Geraint Vincent reports on the new study looking at hugs after spending so long not being able to embrace our loved ones
As the world opens up again and embraces are back on the cards, scientists believe they have unlocked the key to a perfect hug.
According to researchers at Goldsmiths, University of London, it's all about the length of a hug, rather than the style of embrace.
They found that a hug lasting between five and ten seconds long was the most pleasant to receive, whereas a one second hug was not rated by the participants.
And hugs were found to provide an immediate pleasure boost, compared to several minutes afterwards.
Two studies were carried out - in the first participants hugged for one second, five or 10 seconds - with two different arm crossing styles and reported how pleasant, arousing and under control the touch felt.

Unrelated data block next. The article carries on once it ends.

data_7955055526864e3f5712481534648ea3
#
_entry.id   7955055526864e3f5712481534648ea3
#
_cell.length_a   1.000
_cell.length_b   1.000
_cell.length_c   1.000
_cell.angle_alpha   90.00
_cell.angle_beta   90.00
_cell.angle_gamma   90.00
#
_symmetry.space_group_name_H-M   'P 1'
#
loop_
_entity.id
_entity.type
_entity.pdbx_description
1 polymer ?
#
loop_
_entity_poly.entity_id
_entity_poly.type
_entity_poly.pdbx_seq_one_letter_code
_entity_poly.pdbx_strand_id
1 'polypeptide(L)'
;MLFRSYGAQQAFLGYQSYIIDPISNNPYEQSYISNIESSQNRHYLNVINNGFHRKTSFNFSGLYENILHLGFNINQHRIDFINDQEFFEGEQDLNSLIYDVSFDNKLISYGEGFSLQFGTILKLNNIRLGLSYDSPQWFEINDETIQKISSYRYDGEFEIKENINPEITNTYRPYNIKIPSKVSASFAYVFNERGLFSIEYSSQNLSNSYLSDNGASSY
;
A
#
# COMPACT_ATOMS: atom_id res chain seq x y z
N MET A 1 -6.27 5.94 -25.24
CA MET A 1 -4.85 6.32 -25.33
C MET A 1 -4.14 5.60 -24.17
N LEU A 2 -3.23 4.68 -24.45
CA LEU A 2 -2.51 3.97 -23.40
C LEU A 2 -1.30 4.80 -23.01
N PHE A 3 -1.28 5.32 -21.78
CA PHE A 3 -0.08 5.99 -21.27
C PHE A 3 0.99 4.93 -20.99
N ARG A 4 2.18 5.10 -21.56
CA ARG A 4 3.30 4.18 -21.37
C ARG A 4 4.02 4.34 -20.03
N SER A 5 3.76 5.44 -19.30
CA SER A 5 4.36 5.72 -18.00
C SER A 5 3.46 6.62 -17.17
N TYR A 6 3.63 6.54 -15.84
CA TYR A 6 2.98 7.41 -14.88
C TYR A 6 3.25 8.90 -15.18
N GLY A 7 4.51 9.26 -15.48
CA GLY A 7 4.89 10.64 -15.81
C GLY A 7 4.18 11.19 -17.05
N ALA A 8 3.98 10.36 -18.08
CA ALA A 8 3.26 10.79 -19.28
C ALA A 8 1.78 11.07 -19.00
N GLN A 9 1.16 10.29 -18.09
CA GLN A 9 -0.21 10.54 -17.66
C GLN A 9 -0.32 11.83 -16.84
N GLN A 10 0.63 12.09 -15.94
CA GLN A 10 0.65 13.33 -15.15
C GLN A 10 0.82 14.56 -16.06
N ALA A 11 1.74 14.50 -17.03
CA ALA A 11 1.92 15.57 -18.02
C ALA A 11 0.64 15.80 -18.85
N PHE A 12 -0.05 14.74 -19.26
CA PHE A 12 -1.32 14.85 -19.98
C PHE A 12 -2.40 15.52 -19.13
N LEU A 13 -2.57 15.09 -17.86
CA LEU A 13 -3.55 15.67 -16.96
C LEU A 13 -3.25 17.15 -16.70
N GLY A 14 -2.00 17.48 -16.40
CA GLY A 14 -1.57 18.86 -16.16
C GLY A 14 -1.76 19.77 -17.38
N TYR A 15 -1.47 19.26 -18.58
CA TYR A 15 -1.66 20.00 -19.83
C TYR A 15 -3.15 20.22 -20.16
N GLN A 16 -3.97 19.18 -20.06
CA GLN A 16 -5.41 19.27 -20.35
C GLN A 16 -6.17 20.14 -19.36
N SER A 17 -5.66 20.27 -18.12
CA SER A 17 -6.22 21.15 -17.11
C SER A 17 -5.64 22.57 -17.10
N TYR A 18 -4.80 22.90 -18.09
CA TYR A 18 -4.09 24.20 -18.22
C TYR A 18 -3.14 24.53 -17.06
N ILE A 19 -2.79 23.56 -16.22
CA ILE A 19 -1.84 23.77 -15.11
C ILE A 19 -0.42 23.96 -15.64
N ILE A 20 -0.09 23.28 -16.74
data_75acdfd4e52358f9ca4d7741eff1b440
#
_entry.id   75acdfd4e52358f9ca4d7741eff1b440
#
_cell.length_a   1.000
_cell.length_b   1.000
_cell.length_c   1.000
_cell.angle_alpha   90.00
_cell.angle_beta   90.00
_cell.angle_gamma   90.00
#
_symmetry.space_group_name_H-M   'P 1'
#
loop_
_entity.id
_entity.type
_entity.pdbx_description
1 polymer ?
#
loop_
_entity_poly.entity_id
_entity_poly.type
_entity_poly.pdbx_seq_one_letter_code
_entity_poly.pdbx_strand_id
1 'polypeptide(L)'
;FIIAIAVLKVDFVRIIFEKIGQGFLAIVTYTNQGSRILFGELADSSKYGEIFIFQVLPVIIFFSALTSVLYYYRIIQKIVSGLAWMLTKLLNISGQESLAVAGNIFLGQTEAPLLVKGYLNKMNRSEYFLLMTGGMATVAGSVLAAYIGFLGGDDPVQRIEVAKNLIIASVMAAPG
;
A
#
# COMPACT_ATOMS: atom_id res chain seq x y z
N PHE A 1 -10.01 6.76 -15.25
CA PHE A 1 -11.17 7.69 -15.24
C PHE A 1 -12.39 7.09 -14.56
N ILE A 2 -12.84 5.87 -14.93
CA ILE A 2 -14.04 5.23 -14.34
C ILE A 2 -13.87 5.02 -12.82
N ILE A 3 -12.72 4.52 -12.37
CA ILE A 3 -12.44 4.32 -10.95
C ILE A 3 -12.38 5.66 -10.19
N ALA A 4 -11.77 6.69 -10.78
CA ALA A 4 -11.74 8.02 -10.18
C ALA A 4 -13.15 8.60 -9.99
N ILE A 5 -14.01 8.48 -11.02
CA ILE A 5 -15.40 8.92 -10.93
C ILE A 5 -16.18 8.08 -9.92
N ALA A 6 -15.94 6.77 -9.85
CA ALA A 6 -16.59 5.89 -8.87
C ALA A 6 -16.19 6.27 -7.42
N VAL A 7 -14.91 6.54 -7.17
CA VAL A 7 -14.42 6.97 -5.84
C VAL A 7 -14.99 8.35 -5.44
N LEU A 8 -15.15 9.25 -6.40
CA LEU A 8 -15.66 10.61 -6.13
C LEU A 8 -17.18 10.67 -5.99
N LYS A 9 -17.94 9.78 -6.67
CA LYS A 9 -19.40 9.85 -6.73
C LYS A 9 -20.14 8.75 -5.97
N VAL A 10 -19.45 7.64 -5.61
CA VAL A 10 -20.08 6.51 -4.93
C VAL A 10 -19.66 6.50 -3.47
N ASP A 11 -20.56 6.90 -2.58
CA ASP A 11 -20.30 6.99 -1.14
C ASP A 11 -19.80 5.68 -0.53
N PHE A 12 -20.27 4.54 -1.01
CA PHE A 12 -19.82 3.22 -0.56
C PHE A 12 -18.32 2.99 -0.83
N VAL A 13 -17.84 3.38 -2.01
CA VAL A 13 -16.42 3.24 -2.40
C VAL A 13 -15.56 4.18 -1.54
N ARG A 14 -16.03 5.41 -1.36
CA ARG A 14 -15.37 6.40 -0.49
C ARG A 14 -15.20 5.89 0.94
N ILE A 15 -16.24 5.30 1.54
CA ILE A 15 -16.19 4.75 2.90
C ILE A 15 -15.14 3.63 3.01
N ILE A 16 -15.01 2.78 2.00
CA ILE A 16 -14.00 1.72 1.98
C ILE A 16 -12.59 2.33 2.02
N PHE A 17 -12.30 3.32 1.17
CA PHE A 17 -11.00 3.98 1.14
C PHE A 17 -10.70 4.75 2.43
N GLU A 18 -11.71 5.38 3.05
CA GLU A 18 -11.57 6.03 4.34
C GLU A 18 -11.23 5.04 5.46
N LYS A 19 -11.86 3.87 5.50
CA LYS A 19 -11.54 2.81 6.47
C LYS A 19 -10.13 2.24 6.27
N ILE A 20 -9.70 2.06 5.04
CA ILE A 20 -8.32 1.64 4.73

The results indicated that duration matters most, with the longer hugs rated the most pleasurable.
The one second hugs were rated as least pleasant and under control, and also resulted in lower immediate pleasure.
The theory that one style of hug would be deemed more pleasant than the other was not supported.
There were limitations identified in this first study as it only focused on 45 women participants.
Researchers then observed 103 hugs on campus in the second study, with the embrace style left up to the participants.
Criss-cross hugs were the most common type in the sample and these were more common between men than between women or mixed pairs.
Height difference and difference in emotional closeness were no significant predictors of arm crossing style, but gender was.
Scientists said their research findings align with other research concerning robots that were evaluated less positively after "too short" a hug.
They were aiming to identify a hug that can be applied in affective touch research.
“Our findings suggest that longer hugs are more pleasant than very short hugs and criss-cross hugs are more common than neck-waist hugs," they said in their paper.
“We anticipate that the studies presented here will provide a foundation for future research on pleasant touch, especially for research on hugs, which are highly prevalent but still widely understudied.”